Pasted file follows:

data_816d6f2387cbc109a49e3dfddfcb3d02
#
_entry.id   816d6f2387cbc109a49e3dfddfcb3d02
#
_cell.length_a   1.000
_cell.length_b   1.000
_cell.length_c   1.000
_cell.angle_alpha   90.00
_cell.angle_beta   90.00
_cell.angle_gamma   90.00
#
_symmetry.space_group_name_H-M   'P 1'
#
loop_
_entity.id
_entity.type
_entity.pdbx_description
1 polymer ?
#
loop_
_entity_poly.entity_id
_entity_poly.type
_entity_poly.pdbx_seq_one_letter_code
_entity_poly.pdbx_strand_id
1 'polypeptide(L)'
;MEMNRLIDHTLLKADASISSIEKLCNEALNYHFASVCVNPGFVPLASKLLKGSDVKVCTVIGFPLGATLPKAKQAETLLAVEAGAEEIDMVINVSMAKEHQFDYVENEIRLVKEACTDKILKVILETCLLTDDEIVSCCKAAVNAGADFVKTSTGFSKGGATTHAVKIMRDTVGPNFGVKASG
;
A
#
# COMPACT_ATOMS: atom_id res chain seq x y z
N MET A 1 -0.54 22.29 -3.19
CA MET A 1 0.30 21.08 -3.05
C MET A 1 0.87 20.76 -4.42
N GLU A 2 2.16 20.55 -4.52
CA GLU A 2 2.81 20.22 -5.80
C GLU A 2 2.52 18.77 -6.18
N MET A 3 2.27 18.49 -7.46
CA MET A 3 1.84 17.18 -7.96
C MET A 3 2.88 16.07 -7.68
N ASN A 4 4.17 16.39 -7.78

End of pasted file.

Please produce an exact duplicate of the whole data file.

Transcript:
data_816d6f2387cbc109a49e3dfddfcb3d02
#
_entry.id   816d6f2387cbc109a49e3dfddfcb3d02
#
_cell.length_a   1.000
_cell.length_b   1.000
_cell.length_c   1.000
_cell.angle_alpha   90.00
_cell.angle_beta   90.00
_cell.angle_gamma   90.00
#
_symmetry.space_group_name_H-M   'P 1'
#
loop_
_entity.id
_entity.type
_entity.pdbx_description
1 polymer ?
#
loop_
_entity_poly.entity_id
_entity_poly.type
_entity_poly.pdbx_seq_one_letter_code
_entity_poly.pdbx_strand_id
1 'polypeptide(L)'
;MEMNRLIDHTLLKADASISSIEKLCNEALNYHFASVCVNPGFVPLASKLLKGSDVKVCTVIGFPLGATLPKAKQAETLLAVEAGAEEIDMVINVSMAKEHQFDYVENEIRLVKEACTDKILKVILETCLLTDDEIVSCCKAAVNAGADFVKTSTGFSKGGATTHAVKIMRDTVGPNFGVKASG
;
A
#
# COMPACT_ATOMS: atom_id res chain seq x y z
N MET A 1 -0.54 22.29 -3.19
CA MET A 1 0.30 21.08 -3.05
C MET A 1 0.87 20.76 -4.42
N GLU A 2 2.16 20.55 -4.52
CA GLU A 2 2.81 20.22 -5.80
C GLU A 2 2.52 18.77 -6.18
N MET A 3 2.27 18.49 -7.46
CA MET A 3 1.84 17.18 -7.96
C MET A 3 2.88 16.07 -7.68
N ASN A 4 4.17 16.39 -7.78